Daniel Engber at Slate has another in a long line of very good analyses of the idiocy of paying people to be thinner. Specifically, he tackles a proposal by the CEO of Safeway (a grocery store chain) to offer incentives, in the form of lower insurance premiums, for losing weight.
Not showing increased health by any rubric. Just losing weight. Engbar gets through almost all the good reasons (with links!) about why this is stupid. Healthy and skinny aren’t synonymous, there are economic and genetic barriers to weight change, “diets” rarely have long-term effects, yo-yo dieting is unhealthy, and so on.
One point that he’s missing, which is critical in my mind, is that there are already a huge fucking number of “incentives” to be thin(ner) (that is, punishments for being fat) and they do not work. In the lovely Kate Harding’s words, “If shame made people thin, there wouldn’t be a fat person in this country, trust me.”
Do I “diet” (i.e. seriously restrict my eating and make moral judgments on my food choices) more when I’m feeling less good about myself? Abso-fucking-lutely. Is that a self-respectful, sustainable way of maintaining my health? Shit no.
I’m pretty sure my body size isn’t the result of a pro-con list I make each morning that just doesn’t have enough entries on the FATZ ARE WRONG side. It really, really isn’t an issue of incentives or punishments. Policies like Safeway’s are morally-based, not health-based. It isn’t about making people healthy, it’s about stigmatizing fat.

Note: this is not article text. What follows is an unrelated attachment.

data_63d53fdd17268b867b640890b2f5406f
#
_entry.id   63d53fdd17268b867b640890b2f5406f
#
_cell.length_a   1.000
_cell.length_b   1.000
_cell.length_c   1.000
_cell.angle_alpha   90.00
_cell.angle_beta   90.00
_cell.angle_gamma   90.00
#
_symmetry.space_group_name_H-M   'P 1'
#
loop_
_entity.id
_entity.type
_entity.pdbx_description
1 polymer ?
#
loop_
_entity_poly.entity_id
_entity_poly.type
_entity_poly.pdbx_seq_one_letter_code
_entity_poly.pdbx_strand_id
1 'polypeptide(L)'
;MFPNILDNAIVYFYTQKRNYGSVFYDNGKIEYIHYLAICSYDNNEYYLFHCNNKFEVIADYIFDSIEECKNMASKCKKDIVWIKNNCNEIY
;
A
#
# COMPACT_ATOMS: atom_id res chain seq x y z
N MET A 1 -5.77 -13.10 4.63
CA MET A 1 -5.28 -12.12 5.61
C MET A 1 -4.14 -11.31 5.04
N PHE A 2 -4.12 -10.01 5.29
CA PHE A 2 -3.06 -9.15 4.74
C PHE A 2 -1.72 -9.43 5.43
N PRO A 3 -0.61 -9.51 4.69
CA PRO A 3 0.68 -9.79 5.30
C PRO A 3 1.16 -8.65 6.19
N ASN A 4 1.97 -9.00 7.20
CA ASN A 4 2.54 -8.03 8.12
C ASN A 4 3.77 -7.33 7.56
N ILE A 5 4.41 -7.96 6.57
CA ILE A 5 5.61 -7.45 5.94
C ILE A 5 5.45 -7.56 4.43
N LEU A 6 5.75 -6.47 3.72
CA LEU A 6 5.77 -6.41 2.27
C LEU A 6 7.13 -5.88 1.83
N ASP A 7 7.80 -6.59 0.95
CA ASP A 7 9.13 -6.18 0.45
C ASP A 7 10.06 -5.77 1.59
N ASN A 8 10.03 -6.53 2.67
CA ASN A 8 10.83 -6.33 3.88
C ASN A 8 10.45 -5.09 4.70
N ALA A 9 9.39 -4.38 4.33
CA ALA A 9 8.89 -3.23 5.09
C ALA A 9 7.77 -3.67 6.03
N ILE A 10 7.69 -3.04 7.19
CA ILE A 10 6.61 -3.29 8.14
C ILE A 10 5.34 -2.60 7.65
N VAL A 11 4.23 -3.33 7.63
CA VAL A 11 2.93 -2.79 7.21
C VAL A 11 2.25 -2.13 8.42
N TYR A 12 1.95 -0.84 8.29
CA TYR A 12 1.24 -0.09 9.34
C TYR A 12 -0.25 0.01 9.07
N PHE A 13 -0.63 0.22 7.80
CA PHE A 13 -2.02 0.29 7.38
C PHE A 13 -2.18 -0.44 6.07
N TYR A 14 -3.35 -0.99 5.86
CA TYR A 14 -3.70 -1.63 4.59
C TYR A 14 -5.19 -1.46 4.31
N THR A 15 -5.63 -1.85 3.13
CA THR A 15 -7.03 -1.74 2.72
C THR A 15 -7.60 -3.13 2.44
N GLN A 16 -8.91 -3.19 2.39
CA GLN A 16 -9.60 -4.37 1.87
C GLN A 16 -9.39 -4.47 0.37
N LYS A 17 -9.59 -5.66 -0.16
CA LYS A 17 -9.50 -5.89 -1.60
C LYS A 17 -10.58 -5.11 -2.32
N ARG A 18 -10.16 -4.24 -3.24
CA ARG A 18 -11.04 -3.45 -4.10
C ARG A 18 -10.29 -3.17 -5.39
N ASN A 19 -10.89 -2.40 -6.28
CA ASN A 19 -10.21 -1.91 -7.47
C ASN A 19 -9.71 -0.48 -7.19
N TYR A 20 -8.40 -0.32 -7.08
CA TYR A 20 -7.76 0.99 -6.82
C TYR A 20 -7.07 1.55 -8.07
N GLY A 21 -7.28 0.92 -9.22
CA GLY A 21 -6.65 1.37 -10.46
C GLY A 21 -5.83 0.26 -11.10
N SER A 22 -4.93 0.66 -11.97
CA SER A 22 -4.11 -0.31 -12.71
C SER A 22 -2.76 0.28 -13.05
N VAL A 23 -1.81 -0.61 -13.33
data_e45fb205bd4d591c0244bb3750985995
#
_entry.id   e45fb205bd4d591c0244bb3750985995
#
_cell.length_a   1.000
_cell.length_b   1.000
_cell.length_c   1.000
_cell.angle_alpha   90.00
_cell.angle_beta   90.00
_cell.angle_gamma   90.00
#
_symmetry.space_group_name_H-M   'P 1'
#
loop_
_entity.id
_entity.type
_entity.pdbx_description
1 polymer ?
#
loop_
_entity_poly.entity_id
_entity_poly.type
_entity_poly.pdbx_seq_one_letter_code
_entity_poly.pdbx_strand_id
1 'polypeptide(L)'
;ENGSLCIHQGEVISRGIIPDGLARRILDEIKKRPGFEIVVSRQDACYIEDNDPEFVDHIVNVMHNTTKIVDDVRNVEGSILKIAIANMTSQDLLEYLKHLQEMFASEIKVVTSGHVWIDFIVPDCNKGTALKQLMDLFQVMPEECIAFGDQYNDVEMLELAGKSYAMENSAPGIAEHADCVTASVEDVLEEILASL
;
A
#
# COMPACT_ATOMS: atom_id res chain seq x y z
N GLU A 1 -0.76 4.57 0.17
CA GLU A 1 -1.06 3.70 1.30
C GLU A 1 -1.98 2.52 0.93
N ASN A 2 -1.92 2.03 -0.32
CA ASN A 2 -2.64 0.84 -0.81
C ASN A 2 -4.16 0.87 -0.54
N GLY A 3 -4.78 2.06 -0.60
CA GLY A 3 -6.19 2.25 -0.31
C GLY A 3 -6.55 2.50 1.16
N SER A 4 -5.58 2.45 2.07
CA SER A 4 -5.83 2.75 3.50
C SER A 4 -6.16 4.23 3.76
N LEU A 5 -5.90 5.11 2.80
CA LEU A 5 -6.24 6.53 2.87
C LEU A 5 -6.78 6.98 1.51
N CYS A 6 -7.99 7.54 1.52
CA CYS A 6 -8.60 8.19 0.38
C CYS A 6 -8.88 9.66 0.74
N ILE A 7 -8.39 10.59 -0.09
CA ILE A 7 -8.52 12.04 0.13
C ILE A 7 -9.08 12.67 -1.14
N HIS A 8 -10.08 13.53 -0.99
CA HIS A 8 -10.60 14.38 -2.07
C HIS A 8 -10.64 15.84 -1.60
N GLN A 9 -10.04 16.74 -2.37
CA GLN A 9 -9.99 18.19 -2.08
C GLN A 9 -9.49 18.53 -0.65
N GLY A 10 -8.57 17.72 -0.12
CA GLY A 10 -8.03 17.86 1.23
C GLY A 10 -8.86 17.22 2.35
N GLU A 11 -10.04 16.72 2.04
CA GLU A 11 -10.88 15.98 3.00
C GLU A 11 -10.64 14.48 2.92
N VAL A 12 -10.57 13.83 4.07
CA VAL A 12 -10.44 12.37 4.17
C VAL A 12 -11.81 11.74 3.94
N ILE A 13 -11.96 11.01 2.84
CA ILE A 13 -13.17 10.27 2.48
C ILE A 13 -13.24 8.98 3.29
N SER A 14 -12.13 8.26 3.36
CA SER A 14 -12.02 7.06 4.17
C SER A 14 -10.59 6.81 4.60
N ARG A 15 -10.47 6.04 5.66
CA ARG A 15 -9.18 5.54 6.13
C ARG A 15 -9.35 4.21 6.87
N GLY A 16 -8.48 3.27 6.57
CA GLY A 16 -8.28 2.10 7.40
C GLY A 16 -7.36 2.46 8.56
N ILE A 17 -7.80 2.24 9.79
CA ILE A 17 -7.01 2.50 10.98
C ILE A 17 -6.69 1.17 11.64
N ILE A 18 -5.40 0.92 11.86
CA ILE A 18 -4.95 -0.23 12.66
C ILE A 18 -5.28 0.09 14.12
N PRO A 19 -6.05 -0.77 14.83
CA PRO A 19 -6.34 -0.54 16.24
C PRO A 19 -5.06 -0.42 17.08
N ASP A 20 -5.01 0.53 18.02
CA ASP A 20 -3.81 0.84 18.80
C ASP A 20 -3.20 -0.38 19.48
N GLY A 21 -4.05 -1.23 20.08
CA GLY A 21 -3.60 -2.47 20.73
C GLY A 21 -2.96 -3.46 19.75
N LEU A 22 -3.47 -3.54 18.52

My parents’ company (which is an insurance company, actually) has a great program that gives some wonderful incentives for actual health-ifying behavior, like having routine physicals and health screenings, and eating (and sharing with coworkers!) fresh fruit and vegetables. I know that “It’s for my health!” is often used as a proxy for “It’s for my weight loss!” but programs like these, which do not assume intrinsic health value in weight loss, help to provide a reminder that weight is just a number, not the be-all-end-all of what determines our health.